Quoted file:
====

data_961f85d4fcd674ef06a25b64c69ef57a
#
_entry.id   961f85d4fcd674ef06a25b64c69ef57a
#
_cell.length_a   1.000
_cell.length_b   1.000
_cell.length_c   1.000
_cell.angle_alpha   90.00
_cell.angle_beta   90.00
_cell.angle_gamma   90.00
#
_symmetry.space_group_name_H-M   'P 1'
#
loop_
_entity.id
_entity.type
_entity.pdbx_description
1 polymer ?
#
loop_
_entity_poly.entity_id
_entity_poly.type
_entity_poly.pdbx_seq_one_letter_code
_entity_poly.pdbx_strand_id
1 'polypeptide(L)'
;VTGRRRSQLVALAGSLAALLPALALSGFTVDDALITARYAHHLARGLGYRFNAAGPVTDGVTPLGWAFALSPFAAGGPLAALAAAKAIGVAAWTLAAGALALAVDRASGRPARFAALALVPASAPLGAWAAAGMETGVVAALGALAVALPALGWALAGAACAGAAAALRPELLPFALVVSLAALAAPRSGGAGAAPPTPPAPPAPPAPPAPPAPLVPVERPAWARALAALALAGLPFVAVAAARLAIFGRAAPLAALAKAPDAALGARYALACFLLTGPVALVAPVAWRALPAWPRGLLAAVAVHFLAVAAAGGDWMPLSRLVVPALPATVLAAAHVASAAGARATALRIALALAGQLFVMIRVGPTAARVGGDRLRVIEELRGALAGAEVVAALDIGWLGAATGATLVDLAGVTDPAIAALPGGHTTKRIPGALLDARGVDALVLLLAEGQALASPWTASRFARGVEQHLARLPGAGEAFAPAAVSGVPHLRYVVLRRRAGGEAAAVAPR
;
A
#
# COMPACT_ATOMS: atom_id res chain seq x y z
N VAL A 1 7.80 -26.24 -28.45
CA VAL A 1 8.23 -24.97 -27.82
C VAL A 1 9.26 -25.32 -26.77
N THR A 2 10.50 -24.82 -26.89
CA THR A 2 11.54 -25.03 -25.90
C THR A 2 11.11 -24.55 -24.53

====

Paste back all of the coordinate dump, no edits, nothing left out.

data_961f85d4fcd674ef06a25b64c69ef57a
#
_entry.id   961f85d4fcd674ef06a25b64c69ef57a
#
_cell.length_a   1.000
_cell.length_b   1.000
_cell.length_c   1.000
_cell.angle_alpha   90.00
_cell.angle_beta   90.00
_cell.angle_gamma   90.00
#
_symmetry.space_group_name_H-M   'P 1'
#
loop_
_entity.id
_entity.type
_entity.pdbx_description
1 polymer ?
#
loop_
_entity_poly.entity_id
_entity_poly.type
_entity_poly.pdbx_seq_one_letter_code
_entity_poly.pdbx_strand_id
1 'polypeptide(L)'
;VTGRRRSQLVALAGSLAALLPALALSGFTVDDALITARYAHHLARGLGYRFNAAGPVTDGVTPLGWAFALSPFAAGGPLAALAAAKAIGVAAWTLAAGALALAVDRASGRPARFAALALVPASAPLGAWAAAGMETGVVAALGALAVALPALGWALAGAACAGAAAALRPELLPFALVVSLAALAAPRSGGAGAAPPTPPAPPAPPAPPAPPAPLVPVERPAWARALAALALAGLPFVAVAAARLAIFGRAAPLAALAKAPDAALGARYALACFLLTGPVALVAPVAWRALPAWPRGLLAAVAVHFLAVAAAGGDWMPLSRLVVPALPATVLAAAHVASAAGARATALRIALALAGQLFVMIRVGPTAARVGGDRLRVIEELRGALAGAEVVAALDIGWLGAATGATLVDLAGVTDPAIAALPGGHTTKRIPGALLDARGVDALVLLLAEGQALASPWTASRFARGVEQHLARLPGAGEAFAPAAVSGVPHLRYVVLRRRAGGEAAAVAPR
;
A
#
# COMPACT_ATOMS: atom_id res chain seq x y z
N VAL A 1 7.80 -26.24 -28.45
CA VAL A 1 8.23 -24.97 -27.82
C VAL A 1 9.26 -25.32 -26.77
N THR A 2 10.50 -24.82 -26.89
CA THR A 2 11.54 -25.03 -25.90
C THR A 2 11.11 -24.55 -24.53